Apple's iCloud vision also kicks Kindle, for example, App Store and iBookstore now download purchased iOS apps and books to all your devices, not just the device they were purchased on. You can also see your purchase history and, a really welcome move, you can download any apps and books to up to 10 additional iOS devices for free.

All your data, everywhere (almost)

Now to my favorite element, the evolution of the data everywhere dream. Apple being Apple, this hasn't quite worked out as I expected, at least, not yet -- there's work to do. At WWDC, the company told developers it needs them implement iCloud Storage APIs within their apps for this cloud to grow even better. From the Apple press release, which explains this quite well:

"iCloud Storage seamlessly stores all documents created using iCloud Storage APIs, and automatically pushes them to all your devices. When you change a document on any device, iCloud automatically pushes the changes to all your devices. Apple's Pages, Numbers and Keynote apps already take advantage of iCloud Storage. Users get up to 5GB of free storage for their mail, documents and backup—which is more amazing since the storage for music, apps and books purchased from Apple, and the storage required by Photo Stream doesn't count towards this 5GB total. Users will be able to buy even more storage, with details announced when iCloud ships this fall."

In other words, if you create a Pages (or Keynote, or Numbers) document on any device, the document is uploaded automatically to the cloud, then pushed to all the devices you have Pages installed on. Twin that with Versions (from Lion) and you'll be able to drift around seamlessly working on a document from your choice of device, presumably including the Mac.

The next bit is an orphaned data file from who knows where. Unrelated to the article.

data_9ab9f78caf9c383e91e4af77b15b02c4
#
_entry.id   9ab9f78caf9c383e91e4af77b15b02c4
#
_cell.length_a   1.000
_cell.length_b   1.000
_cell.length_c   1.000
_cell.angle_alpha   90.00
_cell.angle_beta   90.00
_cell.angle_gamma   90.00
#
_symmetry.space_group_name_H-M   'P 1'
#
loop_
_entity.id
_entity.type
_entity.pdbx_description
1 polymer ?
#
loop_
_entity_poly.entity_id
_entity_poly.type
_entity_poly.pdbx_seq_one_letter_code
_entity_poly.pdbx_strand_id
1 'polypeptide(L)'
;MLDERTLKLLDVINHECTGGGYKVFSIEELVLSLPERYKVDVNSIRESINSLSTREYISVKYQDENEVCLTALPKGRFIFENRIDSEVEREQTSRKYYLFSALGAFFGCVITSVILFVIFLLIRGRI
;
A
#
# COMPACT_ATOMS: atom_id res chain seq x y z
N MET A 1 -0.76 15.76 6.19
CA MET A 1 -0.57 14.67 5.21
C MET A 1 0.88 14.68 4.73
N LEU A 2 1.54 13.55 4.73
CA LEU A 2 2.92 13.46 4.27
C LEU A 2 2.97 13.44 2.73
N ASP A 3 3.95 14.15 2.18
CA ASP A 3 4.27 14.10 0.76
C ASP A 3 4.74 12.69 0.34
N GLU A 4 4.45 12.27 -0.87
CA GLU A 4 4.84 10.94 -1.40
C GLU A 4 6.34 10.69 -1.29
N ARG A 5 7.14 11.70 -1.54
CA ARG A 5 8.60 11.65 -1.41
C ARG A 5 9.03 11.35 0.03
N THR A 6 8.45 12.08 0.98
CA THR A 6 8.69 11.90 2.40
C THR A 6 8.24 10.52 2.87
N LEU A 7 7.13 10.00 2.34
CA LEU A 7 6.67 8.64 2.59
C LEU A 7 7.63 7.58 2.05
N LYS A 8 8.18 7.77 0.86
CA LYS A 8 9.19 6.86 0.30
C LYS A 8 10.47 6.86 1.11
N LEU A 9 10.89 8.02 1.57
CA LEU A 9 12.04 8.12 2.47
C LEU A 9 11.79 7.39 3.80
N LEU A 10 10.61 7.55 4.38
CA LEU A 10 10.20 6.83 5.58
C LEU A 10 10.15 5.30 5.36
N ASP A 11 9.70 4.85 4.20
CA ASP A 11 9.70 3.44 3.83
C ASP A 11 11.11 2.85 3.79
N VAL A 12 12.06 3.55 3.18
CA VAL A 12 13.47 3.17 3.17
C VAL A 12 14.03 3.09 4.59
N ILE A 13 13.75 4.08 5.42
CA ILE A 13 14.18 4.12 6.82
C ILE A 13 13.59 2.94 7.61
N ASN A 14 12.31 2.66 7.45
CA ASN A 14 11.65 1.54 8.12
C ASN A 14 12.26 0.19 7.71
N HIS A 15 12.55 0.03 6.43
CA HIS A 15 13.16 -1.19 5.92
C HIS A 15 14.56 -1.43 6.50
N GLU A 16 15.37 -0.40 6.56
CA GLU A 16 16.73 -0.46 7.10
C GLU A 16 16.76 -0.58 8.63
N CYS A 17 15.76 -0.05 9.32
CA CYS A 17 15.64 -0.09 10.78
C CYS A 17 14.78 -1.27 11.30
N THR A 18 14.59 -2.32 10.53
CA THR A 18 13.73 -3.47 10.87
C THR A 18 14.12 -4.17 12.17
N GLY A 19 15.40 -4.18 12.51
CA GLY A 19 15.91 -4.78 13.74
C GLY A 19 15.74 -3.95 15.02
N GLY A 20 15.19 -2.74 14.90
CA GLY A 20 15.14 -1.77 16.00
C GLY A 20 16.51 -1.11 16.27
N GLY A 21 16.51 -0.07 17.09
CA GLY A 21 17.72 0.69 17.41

The thin client Mac

"We've been working for 10 years to get rid of the file system," said Jobs. "When you try and teach someone to use a Mac, everything is fine, until you show them the file system. On iOS, you don't have to think about it. But how do you move those documents around? Now you can."

Another feature, iCloud Backup, automatically and securely backs up your iOS devices to iCloud daily over Wi-Fi when you recharge your iPhone, iPad or iPod touch.

That's stuff like music, apps, books, photos and videos, along with device settings and any relevant app data. If you get a new iOS device, all you need to do is log in using your Apple ID and all your apps, music and everything else will be updated to your new device, automatically, over the iCloud.

"We've added wireless backup to the cloud. Once daily, we're gonna back up a lot of your important content to the cloud. If you ever get a new phone, everything will be loaded onto that phone automatically," said Jobs.

There's another feature, called Photo Stream. This automatically uploads the photos you take or import on any of your devices and wirelessly pushes them to all your devices and computers, including your Apple TV.

For developers, the iCloud beta and Cloud Storage APIs are available immediately to iOS and Mac Developer Program members at developer.apple.com. iCloud will be available this fall when iOS 5 also ships. You'll get 5GB of space for Mail, Document Storage and Backup. Purchased music, apps, books and Photo Stream don't count as part of the 5GB limit.

Part of a multi-page report:

On page 1: "WWDC: Apple's iCloud is 'one cloud to rule them all'"

On page 2: "WWDC: Apple's iOS 5 eats RIM, gets 'Post-PC' updated"

On page 3: "WWDC: Apple's Mac OS Lion will cost $29.99, more"

What are your thoughts on iCloud? Is it tempting you already, or can you live without its pervasively connected vision? Let us know in comments below. I'd also very much like to invite you to follow me on Twitter so I can let you know when I post new reports here first on Computerworld.  

Copyright © 2011 IDG Communications, Inc.